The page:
My worst experience wasn’t actually in the rain, even though rain can be inconvenient for HVAC installation. It was in an attic. It was about 95 degrees outside, which meant it was probably 110 degrees in the attic. And it was humid. That’s a terrible combination.
It felt like it was raining due to how much sweat was pouring down my face. The worst isn’t how wet you are. The worst is how it gets into your eyes. Dirt and salt mix and make it impossible to keep your eyes focused for very long. My eyes water up just thinking about it.
Still, we got the job done. And that’s the important part.
HVAC installation happens rain or shine, snow or sleet, and the job must always go on. However, that doesn’t mean there aren’t considerations for both the homeowner and the HVAC installer when it comes to weather and other elemental forces that can affect HVAC equipment.
Today we’re going to look at various weather-related hazards that can throw a wrench into your plans (or some rain into your wrench). We’re also going to discuss seasonal considerations, so-called “acts of God” that can damage a system, and what both installers and homeowners can do to mitigate such risks.
By the end, you’ll have a better understanding of HVAC installation and will have a few key takeaways for your own home.
Weather Hazards in HVAC Installation
The first thing that an installer should have is a proper way to store and protect any potentially sensitive equipment. If we get wet during the installation, it’s not a big deal. But if certain tools get wet, it can be a problem.
Every Fire & Ice installation team comes equipped with a large tent for covering tools and equipment, large umbrellas that can cover an outdoor air conditioner or heat pump for when work is being performed on it, and multiple shoe coverings to avoid excess dirt or mud being tracked into the home.
This is important not just because it’s easier to work when everything is dry, but also because some of the equipment can be sensitive to moisture. Outdoor units are designed to handle the elements, but during an installation, for example, we’re connecting electrical wiring that should not get wet even with the power turned off at the home’s breaker.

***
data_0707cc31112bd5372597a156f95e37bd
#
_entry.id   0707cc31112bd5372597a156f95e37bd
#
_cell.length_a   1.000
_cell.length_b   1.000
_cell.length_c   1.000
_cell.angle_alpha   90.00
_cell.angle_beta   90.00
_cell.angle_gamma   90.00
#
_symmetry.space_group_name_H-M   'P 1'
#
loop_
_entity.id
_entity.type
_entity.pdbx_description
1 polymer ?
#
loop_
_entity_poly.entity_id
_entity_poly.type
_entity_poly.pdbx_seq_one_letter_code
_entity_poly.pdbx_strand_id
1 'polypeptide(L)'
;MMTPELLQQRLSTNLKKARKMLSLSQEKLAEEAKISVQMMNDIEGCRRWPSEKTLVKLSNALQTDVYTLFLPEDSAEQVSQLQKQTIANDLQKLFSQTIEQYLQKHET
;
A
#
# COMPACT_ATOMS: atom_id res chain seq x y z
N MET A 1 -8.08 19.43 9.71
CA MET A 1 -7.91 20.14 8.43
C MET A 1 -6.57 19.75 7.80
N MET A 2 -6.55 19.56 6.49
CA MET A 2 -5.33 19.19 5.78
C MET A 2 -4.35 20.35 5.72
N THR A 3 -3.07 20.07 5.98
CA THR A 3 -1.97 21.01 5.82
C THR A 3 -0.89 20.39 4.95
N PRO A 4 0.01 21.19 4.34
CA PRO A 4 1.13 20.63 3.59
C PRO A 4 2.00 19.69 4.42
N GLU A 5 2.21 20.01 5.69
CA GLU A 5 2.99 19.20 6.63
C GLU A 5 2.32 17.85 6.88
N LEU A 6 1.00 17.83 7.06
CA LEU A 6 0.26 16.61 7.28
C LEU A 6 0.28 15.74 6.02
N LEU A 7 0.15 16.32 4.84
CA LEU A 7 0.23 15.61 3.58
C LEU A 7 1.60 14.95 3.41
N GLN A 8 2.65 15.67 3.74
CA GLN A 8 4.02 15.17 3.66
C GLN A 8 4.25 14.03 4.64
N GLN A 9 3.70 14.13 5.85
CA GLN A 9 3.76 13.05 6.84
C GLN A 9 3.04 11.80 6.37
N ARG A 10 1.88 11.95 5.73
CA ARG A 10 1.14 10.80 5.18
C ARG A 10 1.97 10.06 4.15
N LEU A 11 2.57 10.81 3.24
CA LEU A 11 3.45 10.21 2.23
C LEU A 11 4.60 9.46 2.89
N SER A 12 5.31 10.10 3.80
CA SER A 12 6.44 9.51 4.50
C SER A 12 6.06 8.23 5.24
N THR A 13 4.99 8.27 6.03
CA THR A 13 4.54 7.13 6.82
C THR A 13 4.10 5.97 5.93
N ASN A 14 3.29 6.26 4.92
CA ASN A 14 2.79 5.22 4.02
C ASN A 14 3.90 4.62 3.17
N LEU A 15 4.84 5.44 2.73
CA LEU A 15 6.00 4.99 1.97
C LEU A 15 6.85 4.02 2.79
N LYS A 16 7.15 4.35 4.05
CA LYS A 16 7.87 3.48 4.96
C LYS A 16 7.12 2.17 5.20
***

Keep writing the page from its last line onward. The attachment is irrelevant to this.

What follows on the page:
The refrigeration line is another area that should remain free of contaminants, so it’s important to limit exposure. This is true in all circumstances, but particularly so when the elements complicate matters.
When an HVAC Install Has to Stop
If it’s pouring rain, to the point where even large umbrellas and tents aren’t cutting it, we’ll sometimes put an installation on hold. Similarly, for safety reasons, a lightning storm can temporarily halt installation.
In these instances, we can often plan around the weather to still complete work in a timely fashion. While there’s a process that needs to be followed in HVAC installation, there are always going to be indoor and outdoor portions of the process. We’ll often try to “time” the weather so that we complete indoor work during the worst of the day’s weather.
For some installers that don’t come prepared with the proper protective items, these delays can (or at least should be!) more frequent. That said, a routine installation can occur in most weather conditions, making these cases an exception.
Seasonal HVAC Considerations
We often get asked about air conditioning installation in the wintertime. This is completely possible, and often has the added benefit of preparing you for the spring and summer before the inevitable rush of installations in the spring. If you wait until the first hot week of the year to call about a new air conditioner installation, you could be waiting weeks depending on the contractor’s workload.
There are some items to consider with winter installs, though.
The commissioning, or testing process, for air conditioning is technically incomplete without testing in warmer temperatures. That said, some commissioning processes can be completed, like making sure there’s a call for operation when it’s turned on, and voltage levels on the equipment.
Every manufacturer has specifications for installing A/C in the winter, and it’s a common practice. With a thorough installation process, there’s no reason your machine can’t run smoothly. We only ask that the customer ensure that everything is running as expected when they fire it up for the first time in the spring. Regular tune-ups and maintenance checks will ensure proper pressure levels moving forward, so there’s very little to be concerned about if you’re maintaining your system throughout the year.
If the weather is very cold (think sub-zero temperatures), you also have to be more careful when dealing with things like siding, which can crack with as little as adding a screw. A good HVAC company will be aware of these risks and prepare properly to avoid damage.
Humidity, Flooding & Water Damage
Rain is probably the worst overall for an installation. Snow is easy. Even if you lack tents and tarps to protect equipment, in the snow you can fashion a makeshift igloo to protect any potentially sensitive tools. But in the rain, if you’re not careful, everything can get wet.
So you’re trying to protect a homeowner’s lawn, which is trickier in the rain, and trying to avoid slipping while working.
The importance of having tents and umbrellas becomes even more important when you realize that things like digital pressure gauges need to be dry to function properly.